model, all the slopes are the same so you can say “in a particular school” but
in a random slopes model, you need to make , so you would say for the average school (or describe how you are
talking about the overall effect, before any level 2 group deviations in the
slope).
3) Consider this excerpt: “application of multilevel models for clustered data has attractive features: (a) the correction of underestimation of standard errors, (b) the examination of the crosslevel interaction, (c) the elimination of concerns about aggregation bias, and (d) the estimation of the variability of coefficients at the cluster level.”
Explain each of these components to a nonstatistician.
(a) Assuming independence allows us
to think we have a larger sample size (more information) than we really do and
underestimates standard errors.
(b) Including interaction terms
between Level 1 and Level 2 variables
(c) Still get to analyze the data
at Level 1 vs. aggregating the variables to Level 2 which could have a
different relationship than the Level 1 relationship. It’s problematic to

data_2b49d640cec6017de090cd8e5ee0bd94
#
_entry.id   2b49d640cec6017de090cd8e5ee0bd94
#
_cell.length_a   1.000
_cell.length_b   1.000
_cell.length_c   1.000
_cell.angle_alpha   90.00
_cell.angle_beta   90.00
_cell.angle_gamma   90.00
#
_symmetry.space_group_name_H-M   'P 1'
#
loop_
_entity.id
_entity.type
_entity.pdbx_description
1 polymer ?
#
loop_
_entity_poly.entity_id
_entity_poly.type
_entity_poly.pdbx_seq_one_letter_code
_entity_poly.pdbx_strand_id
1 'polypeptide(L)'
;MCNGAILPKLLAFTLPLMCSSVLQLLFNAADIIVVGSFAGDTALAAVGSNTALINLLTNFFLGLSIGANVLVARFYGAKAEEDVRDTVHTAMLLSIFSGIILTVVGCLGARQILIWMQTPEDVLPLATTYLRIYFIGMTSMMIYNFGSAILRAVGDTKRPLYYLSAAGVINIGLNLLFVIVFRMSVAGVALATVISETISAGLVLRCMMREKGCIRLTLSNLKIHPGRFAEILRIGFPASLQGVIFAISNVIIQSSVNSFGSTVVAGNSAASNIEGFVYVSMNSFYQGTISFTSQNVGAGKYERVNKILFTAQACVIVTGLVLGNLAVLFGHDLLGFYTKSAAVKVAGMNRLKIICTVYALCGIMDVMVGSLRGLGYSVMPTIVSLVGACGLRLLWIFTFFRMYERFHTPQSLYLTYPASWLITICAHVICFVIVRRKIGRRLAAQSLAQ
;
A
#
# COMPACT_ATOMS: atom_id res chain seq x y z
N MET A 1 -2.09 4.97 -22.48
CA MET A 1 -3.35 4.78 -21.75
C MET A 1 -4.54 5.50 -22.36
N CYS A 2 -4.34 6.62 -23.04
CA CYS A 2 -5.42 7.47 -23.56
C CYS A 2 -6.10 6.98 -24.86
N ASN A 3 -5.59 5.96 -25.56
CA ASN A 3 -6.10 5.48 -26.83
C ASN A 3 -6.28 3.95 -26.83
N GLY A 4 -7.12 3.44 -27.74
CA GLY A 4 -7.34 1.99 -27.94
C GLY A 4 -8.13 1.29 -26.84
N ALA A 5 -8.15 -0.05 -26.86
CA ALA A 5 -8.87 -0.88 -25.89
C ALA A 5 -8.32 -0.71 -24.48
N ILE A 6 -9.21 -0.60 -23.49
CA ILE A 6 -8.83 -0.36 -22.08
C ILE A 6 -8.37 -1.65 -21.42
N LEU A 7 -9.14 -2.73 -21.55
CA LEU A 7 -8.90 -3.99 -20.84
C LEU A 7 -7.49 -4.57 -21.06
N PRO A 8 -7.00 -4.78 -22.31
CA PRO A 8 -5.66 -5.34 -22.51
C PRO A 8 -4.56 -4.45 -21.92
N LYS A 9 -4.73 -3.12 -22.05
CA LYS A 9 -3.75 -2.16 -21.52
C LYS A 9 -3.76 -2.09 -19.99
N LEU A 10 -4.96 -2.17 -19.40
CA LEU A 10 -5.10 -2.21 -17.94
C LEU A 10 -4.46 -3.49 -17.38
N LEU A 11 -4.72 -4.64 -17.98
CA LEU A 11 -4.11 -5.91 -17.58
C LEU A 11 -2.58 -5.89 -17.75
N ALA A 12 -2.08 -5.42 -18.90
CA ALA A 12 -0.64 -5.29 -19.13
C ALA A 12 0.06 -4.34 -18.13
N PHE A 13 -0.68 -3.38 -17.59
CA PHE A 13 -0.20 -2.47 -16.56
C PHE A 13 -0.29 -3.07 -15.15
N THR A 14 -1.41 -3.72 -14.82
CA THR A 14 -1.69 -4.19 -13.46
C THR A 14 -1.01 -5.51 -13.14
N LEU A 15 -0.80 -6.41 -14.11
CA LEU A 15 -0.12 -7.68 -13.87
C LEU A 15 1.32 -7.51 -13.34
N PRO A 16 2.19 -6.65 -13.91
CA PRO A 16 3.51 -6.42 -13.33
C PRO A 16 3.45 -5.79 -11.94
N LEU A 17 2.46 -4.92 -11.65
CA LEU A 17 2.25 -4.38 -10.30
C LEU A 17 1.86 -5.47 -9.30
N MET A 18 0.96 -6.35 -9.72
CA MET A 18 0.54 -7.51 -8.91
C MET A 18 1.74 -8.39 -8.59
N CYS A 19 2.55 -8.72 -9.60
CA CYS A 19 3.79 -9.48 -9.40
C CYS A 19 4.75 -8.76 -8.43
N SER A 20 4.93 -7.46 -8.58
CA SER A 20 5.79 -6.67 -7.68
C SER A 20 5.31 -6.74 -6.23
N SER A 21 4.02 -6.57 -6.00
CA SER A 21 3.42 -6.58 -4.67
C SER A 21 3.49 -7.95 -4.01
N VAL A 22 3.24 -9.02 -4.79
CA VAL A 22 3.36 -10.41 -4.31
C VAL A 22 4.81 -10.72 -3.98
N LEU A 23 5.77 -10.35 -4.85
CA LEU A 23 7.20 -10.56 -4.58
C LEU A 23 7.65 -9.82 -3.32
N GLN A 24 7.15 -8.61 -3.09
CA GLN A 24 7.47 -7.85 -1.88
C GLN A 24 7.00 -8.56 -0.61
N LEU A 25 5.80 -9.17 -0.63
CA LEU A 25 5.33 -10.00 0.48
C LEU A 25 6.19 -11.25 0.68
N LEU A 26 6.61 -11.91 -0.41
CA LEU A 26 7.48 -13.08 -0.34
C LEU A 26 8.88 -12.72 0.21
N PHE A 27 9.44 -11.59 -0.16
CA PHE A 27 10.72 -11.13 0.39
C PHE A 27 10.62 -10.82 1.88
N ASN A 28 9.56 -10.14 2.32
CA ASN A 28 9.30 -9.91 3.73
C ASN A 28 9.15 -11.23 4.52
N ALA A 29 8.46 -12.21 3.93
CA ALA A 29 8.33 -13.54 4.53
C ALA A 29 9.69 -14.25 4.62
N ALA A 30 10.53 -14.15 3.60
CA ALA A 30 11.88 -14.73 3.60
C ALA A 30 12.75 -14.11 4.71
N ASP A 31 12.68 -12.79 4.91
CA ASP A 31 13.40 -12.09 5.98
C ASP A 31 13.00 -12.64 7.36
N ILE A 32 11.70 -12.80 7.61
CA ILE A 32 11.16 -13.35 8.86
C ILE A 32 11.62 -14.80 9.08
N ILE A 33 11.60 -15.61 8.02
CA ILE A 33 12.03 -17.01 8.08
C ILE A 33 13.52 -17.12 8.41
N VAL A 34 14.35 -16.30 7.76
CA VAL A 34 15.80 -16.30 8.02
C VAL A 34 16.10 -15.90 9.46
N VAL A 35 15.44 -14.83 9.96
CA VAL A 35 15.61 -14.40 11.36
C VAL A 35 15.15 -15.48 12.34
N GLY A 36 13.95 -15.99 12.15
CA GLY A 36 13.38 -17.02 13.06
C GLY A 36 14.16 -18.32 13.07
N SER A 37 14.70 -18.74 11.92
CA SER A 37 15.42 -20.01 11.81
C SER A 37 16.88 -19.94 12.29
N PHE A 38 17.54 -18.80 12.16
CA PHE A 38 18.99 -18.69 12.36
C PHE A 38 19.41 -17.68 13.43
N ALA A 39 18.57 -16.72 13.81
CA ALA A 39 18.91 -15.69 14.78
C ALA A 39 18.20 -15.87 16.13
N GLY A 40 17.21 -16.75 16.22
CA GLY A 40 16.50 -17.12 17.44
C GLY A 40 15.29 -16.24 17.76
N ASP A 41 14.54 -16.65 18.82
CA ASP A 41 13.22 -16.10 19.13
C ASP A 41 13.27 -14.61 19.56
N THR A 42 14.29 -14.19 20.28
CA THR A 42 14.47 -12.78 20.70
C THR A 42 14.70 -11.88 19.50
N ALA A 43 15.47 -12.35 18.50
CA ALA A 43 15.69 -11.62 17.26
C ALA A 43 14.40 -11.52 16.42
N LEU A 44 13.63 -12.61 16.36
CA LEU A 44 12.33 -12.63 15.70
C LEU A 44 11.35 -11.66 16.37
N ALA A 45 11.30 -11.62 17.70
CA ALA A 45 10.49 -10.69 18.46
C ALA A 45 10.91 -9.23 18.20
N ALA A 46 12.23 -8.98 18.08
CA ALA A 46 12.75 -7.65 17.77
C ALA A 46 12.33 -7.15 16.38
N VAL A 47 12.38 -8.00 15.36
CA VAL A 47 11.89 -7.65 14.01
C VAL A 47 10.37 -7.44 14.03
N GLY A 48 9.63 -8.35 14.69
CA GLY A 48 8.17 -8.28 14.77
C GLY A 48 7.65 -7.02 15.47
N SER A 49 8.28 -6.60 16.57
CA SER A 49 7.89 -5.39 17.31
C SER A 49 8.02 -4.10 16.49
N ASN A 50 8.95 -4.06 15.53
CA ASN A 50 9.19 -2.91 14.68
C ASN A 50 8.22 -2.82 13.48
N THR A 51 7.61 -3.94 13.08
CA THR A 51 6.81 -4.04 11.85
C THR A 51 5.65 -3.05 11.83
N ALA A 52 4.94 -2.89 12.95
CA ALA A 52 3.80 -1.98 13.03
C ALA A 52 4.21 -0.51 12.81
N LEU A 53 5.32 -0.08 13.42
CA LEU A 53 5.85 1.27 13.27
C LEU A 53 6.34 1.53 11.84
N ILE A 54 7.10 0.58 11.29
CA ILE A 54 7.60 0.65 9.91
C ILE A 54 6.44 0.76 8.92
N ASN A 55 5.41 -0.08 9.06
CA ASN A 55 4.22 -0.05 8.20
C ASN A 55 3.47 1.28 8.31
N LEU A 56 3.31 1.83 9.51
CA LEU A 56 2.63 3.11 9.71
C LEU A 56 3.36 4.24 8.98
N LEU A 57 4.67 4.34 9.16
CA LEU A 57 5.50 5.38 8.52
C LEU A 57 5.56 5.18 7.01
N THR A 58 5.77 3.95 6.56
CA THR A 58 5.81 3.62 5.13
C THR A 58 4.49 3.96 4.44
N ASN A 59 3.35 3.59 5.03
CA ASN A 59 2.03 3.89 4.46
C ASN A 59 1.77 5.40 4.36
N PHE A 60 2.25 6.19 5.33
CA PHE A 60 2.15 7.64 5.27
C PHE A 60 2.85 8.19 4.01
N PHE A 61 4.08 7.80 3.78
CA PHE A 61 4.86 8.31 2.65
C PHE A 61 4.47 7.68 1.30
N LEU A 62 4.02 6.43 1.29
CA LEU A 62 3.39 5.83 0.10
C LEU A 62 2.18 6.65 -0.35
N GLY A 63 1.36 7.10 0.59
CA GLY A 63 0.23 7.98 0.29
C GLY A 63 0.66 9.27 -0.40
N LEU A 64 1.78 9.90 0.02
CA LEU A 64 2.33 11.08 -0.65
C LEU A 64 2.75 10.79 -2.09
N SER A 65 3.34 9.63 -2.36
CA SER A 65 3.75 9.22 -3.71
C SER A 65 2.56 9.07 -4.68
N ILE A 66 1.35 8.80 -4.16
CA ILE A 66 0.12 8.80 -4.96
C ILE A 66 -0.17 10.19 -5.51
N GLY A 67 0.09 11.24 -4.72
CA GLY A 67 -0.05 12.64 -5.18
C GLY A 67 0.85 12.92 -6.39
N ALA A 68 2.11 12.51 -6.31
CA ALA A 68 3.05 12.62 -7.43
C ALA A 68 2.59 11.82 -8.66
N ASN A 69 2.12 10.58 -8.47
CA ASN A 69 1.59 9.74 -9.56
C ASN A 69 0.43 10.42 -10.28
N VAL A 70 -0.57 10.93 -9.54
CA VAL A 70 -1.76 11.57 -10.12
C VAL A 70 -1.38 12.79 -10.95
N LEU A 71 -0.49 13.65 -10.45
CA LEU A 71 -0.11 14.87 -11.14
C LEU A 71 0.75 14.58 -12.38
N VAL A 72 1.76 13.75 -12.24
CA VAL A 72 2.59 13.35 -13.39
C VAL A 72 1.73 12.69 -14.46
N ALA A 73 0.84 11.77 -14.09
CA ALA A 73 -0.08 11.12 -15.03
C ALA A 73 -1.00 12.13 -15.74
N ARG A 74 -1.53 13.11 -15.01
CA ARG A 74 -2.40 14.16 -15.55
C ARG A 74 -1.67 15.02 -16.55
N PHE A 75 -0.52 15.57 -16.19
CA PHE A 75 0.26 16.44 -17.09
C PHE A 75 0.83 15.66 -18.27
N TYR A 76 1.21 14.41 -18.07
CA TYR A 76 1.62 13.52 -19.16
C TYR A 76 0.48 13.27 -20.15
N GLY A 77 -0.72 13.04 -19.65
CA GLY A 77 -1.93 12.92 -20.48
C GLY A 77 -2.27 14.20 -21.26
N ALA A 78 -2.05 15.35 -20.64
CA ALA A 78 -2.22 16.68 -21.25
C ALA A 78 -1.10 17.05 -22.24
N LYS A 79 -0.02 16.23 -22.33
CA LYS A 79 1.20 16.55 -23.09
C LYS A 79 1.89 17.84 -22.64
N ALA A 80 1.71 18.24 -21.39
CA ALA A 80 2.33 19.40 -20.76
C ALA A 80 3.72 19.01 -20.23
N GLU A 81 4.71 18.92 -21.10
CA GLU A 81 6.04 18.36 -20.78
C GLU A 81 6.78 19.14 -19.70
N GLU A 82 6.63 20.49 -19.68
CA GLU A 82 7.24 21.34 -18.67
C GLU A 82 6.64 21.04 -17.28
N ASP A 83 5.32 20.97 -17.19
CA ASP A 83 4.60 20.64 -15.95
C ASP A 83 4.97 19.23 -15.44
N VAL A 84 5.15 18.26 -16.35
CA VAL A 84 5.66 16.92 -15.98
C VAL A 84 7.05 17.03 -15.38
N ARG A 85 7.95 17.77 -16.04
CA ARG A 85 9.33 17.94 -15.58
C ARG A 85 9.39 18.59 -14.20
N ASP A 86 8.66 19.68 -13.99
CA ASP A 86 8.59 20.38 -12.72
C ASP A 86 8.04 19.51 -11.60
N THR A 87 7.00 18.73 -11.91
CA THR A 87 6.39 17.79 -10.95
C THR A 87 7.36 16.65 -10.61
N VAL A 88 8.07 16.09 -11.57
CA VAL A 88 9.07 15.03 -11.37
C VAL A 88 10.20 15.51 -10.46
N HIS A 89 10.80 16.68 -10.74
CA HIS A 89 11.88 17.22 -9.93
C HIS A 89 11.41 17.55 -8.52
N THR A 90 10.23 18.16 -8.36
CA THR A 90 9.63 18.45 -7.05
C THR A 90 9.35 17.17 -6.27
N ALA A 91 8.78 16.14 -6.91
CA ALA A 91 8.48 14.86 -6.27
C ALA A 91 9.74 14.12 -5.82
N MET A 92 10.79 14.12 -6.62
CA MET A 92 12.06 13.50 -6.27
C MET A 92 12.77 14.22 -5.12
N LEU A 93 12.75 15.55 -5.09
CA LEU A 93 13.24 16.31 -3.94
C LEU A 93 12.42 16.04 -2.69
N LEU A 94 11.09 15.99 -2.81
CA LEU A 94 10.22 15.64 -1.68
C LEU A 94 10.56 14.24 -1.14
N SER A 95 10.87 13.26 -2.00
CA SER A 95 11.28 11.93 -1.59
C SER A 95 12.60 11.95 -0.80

assume the Level 2 relationship applies to individuals.
(d) We are able to estimate the
intercepttointercept and slopetoslope variation at Level 2
4) (a) Complete these sentences:
Only level 1 variation in
predictors (aka covariate aka
explanatory variable) can
reduce level1 variance in the outcome
Only level 2 variation in predictors* can reduce level2 variance in the outcome
Only crosslevel interactions can reduce variance of
random slopes
*The subtle reminder here is that “level 1
variables” can have variation at both level 1 and level 2. One way to capture
that is to include both x and in the model.
b) Explain the distinction between these two R commands
+ (1 + age  id)
Both allow for random intercepts by
id and random slopes for age by id, but the first does not allow for a